Why Black Friday is absolutely crucial for struggling retailers

This year, Black Friday is more than just the starting gun for the all-important holiday shopping season (or the day you elbow your neighbor out of the way to score a TV). For retail’s struggling players, shopping’s mega-day is crucial.

Remember: In September 2017, Toys “R” Us filed for bankruptcy in hopes of turning around its struggling business. But terrible holiday sales left it on life support. The company said it would close all its US stores three months later.

There are six fewer shopping days between Thanksgiving and Christmas on the calendar than last year. But there’s no other reason stores should stutter. As my CNN Business colleague Nathaniel Meyersohn points out: Consumer confidence remains high, and low unemployment should buttress spending.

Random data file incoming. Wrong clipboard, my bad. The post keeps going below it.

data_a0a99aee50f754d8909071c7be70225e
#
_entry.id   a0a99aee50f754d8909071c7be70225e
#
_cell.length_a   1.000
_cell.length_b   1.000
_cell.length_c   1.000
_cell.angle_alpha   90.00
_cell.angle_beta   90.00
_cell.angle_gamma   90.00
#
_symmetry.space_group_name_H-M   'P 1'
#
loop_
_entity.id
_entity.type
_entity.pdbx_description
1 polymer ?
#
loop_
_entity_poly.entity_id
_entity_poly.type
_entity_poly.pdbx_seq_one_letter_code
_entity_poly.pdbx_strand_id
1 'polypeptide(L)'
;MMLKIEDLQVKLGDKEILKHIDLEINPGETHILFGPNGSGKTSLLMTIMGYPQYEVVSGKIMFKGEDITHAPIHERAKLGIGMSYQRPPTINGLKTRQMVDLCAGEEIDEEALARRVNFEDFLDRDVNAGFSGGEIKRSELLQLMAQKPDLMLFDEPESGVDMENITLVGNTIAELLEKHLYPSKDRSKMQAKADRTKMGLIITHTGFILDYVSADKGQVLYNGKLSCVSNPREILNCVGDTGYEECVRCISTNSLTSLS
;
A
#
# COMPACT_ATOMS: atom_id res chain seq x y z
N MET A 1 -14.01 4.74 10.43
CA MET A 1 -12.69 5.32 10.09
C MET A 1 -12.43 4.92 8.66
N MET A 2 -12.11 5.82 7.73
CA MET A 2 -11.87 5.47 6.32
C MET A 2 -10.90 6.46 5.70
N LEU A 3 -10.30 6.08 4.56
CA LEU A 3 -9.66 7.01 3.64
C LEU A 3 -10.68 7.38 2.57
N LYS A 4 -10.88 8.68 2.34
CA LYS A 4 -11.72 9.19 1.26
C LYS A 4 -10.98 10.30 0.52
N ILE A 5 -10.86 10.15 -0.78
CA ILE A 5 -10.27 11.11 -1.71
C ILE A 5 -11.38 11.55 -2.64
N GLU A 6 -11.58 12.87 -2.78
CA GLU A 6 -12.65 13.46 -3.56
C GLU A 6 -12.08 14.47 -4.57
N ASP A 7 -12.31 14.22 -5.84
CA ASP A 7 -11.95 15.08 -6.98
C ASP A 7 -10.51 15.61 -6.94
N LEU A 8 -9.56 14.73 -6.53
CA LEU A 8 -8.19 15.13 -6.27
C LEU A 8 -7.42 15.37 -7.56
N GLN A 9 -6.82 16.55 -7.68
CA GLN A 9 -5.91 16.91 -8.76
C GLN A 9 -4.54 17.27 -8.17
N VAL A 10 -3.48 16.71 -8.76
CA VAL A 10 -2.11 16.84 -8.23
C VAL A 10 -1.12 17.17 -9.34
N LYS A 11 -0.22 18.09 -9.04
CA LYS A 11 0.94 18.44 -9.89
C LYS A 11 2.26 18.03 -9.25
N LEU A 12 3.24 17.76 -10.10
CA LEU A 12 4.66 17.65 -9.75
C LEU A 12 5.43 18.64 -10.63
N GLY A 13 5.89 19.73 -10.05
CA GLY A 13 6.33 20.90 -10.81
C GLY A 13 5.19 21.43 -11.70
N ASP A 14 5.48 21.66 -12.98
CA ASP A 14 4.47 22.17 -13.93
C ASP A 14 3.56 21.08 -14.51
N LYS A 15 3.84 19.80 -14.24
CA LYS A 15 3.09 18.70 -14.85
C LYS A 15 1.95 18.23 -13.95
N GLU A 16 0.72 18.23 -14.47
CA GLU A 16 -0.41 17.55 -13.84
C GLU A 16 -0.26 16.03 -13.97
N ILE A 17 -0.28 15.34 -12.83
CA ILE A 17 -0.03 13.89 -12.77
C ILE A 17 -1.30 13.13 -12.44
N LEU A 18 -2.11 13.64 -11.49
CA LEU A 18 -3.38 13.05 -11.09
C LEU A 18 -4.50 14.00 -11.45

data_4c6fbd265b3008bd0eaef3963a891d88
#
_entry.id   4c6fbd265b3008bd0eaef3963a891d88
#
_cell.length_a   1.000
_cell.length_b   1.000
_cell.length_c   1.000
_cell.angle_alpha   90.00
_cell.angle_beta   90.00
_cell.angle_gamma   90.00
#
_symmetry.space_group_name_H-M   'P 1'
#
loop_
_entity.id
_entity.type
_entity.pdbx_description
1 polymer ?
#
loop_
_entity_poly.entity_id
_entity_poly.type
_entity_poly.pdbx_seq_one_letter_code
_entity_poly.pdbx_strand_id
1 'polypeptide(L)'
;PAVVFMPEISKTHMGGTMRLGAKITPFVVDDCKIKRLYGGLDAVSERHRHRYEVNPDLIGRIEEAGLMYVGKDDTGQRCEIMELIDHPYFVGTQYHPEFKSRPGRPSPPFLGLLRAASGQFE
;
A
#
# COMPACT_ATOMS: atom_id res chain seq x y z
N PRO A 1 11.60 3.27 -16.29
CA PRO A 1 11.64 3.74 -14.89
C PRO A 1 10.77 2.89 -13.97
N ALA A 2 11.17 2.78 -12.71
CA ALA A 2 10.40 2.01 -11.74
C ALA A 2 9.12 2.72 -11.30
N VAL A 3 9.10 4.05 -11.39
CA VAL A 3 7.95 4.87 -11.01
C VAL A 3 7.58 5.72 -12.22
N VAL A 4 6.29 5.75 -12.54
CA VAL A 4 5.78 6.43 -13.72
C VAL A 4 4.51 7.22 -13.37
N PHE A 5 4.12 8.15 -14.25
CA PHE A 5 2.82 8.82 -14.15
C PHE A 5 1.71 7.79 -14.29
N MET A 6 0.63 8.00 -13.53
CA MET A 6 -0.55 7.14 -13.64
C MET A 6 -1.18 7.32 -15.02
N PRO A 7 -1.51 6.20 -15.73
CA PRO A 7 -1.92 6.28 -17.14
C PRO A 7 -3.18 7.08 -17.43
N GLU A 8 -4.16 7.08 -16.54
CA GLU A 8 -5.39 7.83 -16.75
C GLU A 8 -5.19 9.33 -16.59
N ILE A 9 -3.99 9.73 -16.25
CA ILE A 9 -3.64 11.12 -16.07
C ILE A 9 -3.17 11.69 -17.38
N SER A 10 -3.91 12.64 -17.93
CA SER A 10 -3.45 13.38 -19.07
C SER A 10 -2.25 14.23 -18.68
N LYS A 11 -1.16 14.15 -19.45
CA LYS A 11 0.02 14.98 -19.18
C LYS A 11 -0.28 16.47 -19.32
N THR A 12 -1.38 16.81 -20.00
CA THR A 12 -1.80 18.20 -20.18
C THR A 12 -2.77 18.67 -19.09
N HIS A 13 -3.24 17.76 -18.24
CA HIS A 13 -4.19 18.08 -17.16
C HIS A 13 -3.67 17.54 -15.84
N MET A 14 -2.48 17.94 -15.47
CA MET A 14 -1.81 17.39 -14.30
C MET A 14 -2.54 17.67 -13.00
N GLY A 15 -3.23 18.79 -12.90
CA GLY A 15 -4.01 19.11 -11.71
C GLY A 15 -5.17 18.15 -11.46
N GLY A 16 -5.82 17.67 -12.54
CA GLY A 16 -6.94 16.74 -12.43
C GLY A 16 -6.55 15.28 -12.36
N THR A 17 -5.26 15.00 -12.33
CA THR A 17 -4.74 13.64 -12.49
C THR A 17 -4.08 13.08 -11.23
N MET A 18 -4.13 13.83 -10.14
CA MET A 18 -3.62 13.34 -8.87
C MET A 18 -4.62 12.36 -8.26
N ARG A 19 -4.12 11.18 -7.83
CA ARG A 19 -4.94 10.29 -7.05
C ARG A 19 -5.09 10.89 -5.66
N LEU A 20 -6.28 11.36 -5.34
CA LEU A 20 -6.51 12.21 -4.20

The National Retail Federation estimates retail sales in November and December will grow between 3.8% and 4.2% compared with a year ago.

“We’re in a very strong consumer environment,” Cowen analyst Oliver Chen told me. “If you’re having difficulties, what does it mean for the future?”

Companies like Macy’s (M) and Kohl’s (KSS), which have recently struggled, aren’t likely to go the way of Toys “R” Us, Chen notes. Both have healthy cash flow and aren’t financing their businesses with too much debt. But the next few weeks could be “make or break” for their current turnaround strategies, he said.

Watch this space: If Macy’s, which recently lowered its expectations for the holidays, underperforms, it could accelerate store closures, according to Chen.

Those who can afford extra investment, meanwhile, may pull further ahead of the pack. Take Walmart (WMT), which has started to offer free next-day delivery on orders over $35 for more than 200,000 items.

It’s also pledged to staff up stores with extra workers. Some will be outfitted with mobile checkout scanners to ring up customers on the spot, helping them bypass lines. Target said it’s increasing its holiday payroll by $50 million.